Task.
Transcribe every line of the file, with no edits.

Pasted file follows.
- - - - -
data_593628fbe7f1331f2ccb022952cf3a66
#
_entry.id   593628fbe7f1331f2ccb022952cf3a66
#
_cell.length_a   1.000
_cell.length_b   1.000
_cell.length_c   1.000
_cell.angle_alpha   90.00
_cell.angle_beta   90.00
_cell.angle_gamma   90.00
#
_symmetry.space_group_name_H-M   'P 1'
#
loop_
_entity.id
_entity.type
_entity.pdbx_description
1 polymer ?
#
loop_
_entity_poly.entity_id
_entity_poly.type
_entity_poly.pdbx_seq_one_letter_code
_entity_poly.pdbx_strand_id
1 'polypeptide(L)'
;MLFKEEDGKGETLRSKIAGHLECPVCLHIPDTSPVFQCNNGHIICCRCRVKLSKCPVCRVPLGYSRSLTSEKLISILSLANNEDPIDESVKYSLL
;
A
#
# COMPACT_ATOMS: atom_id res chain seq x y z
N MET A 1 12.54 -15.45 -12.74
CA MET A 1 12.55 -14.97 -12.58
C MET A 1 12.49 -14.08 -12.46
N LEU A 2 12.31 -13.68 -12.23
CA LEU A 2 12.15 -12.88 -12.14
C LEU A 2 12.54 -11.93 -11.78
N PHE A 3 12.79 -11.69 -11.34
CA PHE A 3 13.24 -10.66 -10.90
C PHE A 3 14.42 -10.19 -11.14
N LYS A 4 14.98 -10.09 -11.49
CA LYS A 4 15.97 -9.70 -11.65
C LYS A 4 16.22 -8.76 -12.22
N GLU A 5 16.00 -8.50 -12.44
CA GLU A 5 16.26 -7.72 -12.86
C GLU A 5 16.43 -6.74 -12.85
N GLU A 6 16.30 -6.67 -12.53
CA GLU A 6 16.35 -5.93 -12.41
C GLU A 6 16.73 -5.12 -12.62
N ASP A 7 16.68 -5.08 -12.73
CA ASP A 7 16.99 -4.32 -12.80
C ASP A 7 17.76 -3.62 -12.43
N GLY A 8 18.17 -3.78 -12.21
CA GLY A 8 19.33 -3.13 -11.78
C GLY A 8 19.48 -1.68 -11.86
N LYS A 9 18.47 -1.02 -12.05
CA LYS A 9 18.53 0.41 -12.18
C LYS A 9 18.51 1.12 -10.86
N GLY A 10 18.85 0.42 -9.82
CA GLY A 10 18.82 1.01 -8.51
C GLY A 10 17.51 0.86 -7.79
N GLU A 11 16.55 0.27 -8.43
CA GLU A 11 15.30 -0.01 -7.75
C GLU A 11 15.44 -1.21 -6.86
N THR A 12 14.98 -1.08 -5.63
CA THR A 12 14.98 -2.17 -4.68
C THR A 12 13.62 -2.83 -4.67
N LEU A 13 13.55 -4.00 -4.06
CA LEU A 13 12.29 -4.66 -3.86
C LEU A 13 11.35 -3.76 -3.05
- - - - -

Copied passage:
data_593628fbe7f1331f2ccb022952cf3a66
#
_entry.id   593628fbe7f1331f2ccb022952cf3a66
#
_cell.length_a   1.000
_cell.length_b   1.000
_cell.length_c   1.000
_cell.angle_alpha   90.00
_cell.angle_beta   90.00
_cell.angle_gamma   90.00
#
_symmetry.space_group_name_H-M   'P 1'
#
loop_
_entity.id
_entity.type
_entity.pdbx_description
1 polymer ?
#
loop_
_entity_poly.entity_id
_entity_poly.type
_entity_poly.pdbx_seq_one_letter_code
_entity_poly.pdbx_strand_id
1 'polypeptide(L)'
;MLFKEEDGKGETLRSKIAGHLECPVCLHIPDTSPVFQCNNGHIICCRCRVKLSKCPVCRVPLGYSRSLTSEKLISILSLANNEDPIDESVKYSLL
;
A
#
# COMPACT_ATOMS: atom_id res chain seq x y z
N MET A 1 12.54 -15.45 -12.74
CA MET A 1 12.55 -14.97 -12.58
C MET A 1 12.49 -14.08 -12.46
N LEU A 2 12.31 -13.68 -12.23
CA LEU A 2 12.15 -12.88 -12.14
C LEU A 2 12.54 -11.93 -11.78
N PHE A 3 12.79 -11.69 -11.34
CA PHE A 3 13.24 -10.66 -10.90
C PHE A 3 14.42 -10.19 -11.14
N LYS A 4 14.98 -10.09 -11.49
CA LYS A 4 15.97 -9.70 -11.65
C LYS A 4 16.22 -8.76 -12.22
N GLU A 5 16.00 -8.50 -12.44
CA GLU A 5 16.26 -7.72 -12.86
C GLU A 5 16.43 -6.74 -12.85
N GLU A 6 16.30 -6.67 -12.53
CA GLU A 6 16.35 -5.93 -12.41
C GLU A 6 16.73 -5.12 -12.62
N ASP A 7 16.68 -5.08 -12.73
CA ASP A 7 16.99 -4.32 -12.80
C ASP A 7 17.76 -3.62 -12.43
N GLY A 8 18.17 -3.78 -12.21
CA GLY A 8 19.33 -3.13 -11.78
C GLY A 8 19.48 -1.68 -11.86
N LYS A 9 18.47 -1.02 -12.05
CA LYS A 9 18.53 0.41 -12.18
C LYS A 9 18.51 1.12 -10.86
N GLY A 10 18.85 0.42 -9.82
CA GLY A 10 18.82 1.01 -8.51
C GLY A 10 17.51 0.86 -7.79
N GLU A 11 16.55 0.27 -8.43
CA GLU A 11 15.30 -0.01 -7.75
C GLU A 11 15.44 -1.21 -6.86
N THR A 12 14.98 -1.08 -5.63
CA THR A 12 14.98 -2.17 -4.68
C THR A 12 13.62 -2.83 -4.67
N LEU A 13 13.55 -4.00 -4.06
CA LEU A 13 12.29 -4.66 -3.86
C LEU A 13 11.35 -3.76 -3.05